How thick are your arteries? The scary truth about Atherosclerosis.
Atherosclerosis is a disease state that fits under the term “Cardiovascular disease” , and is one of the biggest preventable killers in Great Britain. One 2014 British Heart Foundation statistic showed that 28-29% of deaths in the UK were caused by cardiovascular disease .
Atherosclerosis is often confused with Arteriosclerosis. Arteriosclerosis is the hardening of the arteries, whereas Atherosclerosis is the thickening of the artery, causing the lumen to narrow.
What Defines Atherosclerosis? How does it Develop?
Atherosclerosis is clinically described as thickening of the arteries, this is caused by damage to the vascular cell lining.and then it becoming clogged with fatty plaque deposits, called Atheromas. As the cell wall lining thickens the lumen diameter of the vessel will decrease causing reduced blood flow and blockages. Atherosclerosis is most likely to occur in large arteries.
In the primary stages of Atherosclerosis a fatty streak develops, these are large in terms of in vivo body structures (because they don’t need magnification to be seen.) The first stage of Atherosclerosis occurs from damage to the lining of the cell wall which attracts white blood cells. This increases the permeability of the cell lining and allowing lipids such as Low density lipoproteins (LDLs) to enter the lining. The white blood cells will then attempt to attack the LDLs by engulfing them. This develops into a foam cell. This foam cells then collect forming a fatty streak. This will continue to grow and develop until it partially or completely blocks the vessel.
The plaque may remain stable for some time, but it is like a ticking time bomb. Although the plaque is encapsulated in the wall, the capsules membrane can differ greatly. The thinner the membrane the more unstable the plaque. There are two fates to an atheroma, it will either rupture or cause thrombosis. Either one of these fates can be fatal leading to a heart attack, stroke or embolism.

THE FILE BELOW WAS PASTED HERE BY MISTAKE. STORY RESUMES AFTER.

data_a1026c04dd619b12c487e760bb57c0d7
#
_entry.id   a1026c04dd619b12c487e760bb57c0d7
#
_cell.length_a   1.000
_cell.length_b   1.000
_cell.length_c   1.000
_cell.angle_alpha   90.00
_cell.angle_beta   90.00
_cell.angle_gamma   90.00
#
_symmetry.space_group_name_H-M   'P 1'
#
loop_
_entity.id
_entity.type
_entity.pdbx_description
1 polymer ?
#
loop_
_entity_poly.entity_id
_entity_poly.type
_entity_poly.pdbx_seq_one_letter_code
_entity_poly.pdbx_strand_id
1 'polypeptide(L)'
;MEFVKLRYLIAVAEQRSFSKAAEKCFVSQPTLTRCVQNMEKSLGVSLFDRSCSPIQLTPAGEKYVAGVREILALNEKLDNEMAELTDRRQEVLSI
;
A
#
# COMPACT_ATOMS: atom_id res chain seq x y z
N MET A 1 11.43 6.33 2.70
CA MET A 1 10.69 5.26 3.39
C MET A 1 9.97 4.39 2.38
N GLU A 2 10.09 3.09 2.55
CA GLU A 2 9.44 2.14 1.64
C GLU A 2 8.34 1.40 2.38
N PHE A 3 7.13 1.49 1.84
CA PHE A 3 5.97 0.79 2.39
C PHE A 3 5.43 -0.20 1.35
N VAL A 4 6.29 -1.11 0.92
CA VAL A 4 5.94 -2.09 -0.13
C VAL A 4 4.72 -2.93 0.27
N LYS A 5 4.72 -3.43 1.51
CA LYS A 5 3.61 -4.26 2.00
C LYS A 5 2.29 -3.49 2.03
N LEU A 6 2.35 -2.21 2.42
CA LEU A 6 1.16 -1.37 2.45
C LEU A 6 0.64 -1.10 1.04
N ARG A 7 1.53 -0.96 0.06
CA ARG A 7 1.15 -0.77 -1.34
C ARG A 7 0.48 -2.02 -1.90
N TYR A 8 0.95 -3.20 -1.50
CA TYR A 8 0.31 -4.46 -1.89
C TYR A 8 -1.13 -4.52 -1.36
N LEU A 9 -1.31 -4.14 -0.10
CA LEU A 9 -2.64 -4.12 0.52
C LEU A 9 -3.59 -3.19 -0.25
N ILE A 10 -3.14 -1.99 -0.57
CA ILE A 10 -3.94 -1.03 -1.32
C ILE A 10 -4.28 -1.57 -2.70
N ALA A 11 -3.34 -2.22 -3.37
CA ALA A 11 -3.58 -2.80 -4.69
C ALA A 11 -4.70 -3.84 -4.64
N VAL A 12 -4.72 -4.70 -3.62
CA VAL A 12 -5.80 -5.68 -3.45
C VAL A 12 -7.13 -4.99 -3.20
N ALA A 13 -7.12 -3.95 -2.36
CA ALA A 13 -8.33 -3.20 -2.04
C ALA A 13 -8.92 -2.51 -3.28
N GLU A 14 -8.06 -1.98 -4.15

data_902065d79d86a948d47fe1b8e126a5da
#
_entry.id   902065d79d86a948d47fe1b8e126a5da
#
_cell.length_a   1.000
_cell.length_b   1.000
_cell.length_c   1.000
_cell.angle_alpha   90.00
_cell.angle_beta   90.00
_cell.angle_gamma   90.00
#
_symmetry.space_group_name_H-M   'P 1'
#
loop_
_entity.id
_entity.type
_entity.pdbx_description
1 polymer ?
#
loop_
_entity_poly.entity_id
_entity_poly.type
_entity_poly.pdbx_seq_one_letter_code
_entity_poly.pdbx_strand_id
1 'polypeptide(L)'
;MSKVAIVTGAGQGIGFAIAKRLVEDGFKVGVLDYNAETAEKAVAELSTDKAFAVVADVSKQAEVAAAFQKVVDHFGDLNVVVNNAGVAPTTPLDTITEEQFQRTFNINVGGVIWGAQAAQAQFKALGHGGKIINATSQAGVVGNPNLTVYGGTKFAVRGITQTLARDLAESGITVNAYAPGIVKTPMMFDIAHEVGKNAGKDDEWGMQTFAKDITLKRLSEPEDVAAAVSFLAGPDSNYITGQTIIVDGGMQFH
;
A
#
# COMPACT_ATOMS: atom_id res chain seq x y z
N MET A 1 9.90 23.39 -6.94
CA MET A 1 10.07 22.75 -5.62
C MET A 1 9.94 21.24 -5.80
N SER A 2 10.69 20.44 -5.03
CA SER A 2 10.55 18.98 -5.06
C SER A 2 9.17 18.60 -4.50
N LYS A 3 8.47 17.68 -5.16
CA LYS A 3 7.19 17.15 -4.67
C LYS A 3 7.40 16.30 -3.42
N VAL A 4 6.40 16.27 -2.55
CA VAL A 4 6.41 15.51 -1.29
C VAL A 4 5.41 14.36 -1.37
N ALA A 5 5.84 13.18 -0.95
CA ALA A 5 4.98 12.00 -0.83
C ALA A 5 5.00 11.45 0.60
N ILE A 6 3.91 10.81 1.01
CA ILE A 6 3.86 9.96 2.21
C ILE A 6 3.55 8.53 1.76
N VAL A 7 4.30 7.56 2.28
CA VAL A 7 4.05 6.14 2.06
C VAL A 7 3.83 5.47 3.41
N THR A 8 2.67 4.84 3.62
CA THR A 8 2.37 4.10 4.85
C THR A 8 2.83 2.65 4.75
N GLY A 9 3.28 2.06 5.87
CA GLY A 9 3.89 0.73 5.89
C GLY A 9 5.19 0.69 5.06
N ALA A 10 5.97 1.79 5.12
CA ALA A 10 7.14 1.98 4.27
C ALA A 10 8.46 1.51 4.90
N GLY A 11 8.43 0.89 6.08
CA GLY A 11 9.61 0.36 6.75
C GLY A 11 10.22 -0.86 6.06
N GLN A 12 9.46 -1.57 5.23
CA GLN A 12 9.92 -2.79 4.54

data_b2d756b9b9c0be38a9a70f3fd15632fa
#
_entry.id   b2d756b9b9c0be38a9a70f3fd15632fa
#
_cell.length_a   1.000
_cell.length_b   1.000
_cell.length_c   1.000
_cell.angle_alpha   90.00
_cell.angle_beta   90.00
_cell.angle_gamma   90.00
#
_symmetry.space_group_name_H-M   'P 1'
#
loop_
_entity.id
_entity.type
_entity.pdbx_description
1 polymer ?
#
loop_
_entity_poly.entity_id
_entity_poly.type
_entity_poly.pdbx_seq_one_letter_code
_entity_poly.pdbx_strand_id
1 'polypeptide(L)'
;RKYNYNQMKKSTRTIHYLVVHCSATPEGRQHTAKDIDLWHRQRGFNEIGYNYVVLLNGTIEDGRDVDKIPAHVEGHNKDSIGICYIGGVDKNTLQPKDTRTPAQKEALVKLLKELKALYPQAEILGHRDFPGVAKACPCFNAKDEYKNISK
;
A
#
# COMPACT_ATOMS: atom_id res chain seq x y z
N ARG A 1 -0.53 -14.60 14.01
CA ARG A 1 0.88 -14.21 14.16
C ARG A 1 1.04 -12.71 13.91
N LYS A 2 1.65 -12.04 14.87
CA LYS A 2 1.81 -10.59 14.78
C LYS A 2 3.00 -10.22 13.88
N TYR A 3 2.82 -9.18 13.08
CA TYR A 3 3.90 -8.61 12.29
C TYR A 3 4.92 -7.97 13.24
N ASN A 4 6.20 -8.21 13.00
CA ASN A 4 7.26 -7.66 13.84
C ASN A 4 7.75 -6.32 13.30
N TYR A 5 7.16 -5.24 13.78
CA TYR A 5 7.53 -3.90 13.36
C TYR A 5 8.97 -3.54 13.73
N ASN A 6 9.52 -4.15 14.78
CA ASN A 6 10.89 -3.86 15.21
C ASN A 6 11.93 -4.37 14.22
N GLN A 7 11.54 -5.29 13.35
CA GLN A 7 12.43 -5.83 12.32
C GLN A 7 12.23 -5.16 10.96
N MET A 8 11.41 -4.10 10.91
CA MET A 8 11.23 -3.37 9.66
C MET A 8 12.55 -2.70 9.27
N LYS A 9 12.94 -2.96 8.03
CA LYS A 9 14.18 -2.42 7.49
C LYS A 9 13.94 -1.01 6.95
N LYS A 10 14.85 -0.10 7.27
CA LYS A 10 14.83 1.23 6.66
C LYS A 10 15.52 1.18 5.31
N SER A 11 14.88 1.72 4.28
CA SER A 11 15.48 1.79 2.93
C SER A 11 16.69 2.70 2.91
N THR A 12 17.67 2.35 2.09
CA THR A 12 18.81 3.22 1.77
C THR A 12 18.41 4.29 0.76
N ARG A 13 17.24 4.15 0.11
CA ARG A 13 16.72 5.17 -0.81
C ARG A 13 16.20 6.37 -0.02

What Causes Atherosclerosis?
The most likely causes are:
- High blood pressure
- Unhealthy diet, rich in salt, cholesterol and saturated fats.
- Cigarette smoking.
High blood pressure and a poor diet can cause damage to the lining of the vessel due to high turbulence. As soon as the endothelial lining of the vessel is damaged it is very difficult to undo without creating a fatty streak. High blood pressure, particularly around vein junctions can cause the most turbulence and therefore the most damage. Some of our veins are forked or branched, much like a road junction this can cause some ‘traffic’ as blood filters through, increased volumes leads to high blood pressure and damage to the cell wall. Cigarette smoke is full of potent toxic chemicals such as carbon monoxide which is carried by red blood cells. This can cause large amounts of damage to the cell wall creating optimal conditions for atheroma development. Additionally, nicotine in cigarette smoke can increase the blood viscosity thus increasing the likelihood of thrombotic blockages [1,2].
Who is Most At Risk?
Those most at risk to Atherosclerosis are those with/that are:
- Hyperlipidemia, High Blood Lipid Concentration
- Hypercholesterolemia, High Blood Cholesterol Concentration
- Overweight or Obese
- Lack of Physical Activity
- Hypertension, High Blood Pressure
- Genetics, early onset of Cardiovascular Disease
- Heavy and regular Alcohol use .
Associated Conditions of Atherosclerosis
Other conditions can develop from Atherosclerosis include Angina, short periods of chest pains. Heart attacks, caused by the partial or complete blockage of the blood supply to the heart. Strokes, are very similar to a Heart attack, but in the brain, where the blood supply to the brain is either completely or partially blocked. Finally, Peripheral arterial disease (PAD) which is when the blood supply to the peripheral limbs, namely the legs is blocked. This can be severely painful for the person suffering from the disease .